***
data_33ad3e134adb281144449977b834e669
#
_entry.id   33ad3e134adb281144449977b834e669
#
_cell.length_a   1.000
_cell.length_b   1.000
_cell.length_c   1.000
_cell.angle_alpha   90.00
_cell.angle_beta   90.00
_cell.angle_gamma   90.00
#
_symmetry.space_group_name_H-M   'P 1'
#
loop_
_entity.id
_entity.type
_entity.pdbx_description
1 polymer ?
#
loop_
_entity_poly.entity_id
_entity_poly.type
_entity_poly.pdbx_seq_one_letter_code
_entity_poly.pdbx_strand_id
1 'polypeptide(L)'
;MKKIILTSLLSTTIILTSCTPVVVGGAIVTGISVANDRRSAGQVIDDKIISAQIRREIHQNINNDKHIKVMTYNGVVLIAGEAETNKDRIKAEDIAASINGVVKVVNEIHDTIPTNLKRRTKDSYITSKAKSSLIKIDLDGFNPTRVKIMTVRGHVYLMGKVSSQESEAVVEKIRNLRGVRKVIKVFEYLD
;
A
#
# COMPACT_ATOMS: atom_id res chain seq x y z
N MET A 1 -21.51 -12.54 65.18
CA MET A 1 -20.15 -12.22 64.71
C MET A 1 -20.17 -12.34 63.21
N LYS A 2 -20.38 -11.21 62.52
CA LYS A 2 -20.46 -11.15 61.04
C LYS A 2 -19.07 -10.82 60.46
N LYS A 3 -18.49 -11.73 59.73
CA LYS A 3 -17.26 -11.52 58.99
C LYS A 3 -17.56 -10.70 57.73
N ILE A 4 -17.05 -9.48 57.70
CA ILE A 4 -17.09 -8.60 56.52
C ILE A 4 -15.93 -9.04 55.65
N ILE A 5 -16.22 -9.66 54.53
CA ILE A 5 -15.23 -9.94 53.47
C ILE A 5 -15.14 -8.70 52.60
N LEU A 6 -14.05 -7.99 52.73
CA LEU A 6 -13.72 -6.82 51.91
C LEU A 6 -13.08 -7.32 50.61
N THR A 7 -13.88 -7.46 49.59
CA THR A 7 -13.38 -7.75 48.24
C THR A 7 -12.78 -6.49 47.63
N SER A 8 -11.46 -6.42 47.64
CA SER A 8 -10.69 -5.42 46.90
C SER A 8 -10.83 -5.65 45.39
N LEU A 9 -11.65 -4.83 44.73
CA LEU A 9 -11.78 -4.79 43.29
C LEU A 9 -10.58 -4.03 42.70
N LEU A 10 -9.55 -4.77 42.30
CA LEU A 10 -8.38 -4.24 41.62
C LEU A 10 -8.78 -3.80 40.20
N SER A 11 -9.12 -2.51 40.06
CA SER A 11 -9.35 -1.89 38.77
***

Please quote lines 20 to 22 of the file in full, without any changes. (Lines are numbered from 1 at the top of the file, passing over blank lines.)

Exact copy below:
loop_
_entity_poly.entity_id
_entity_poly.type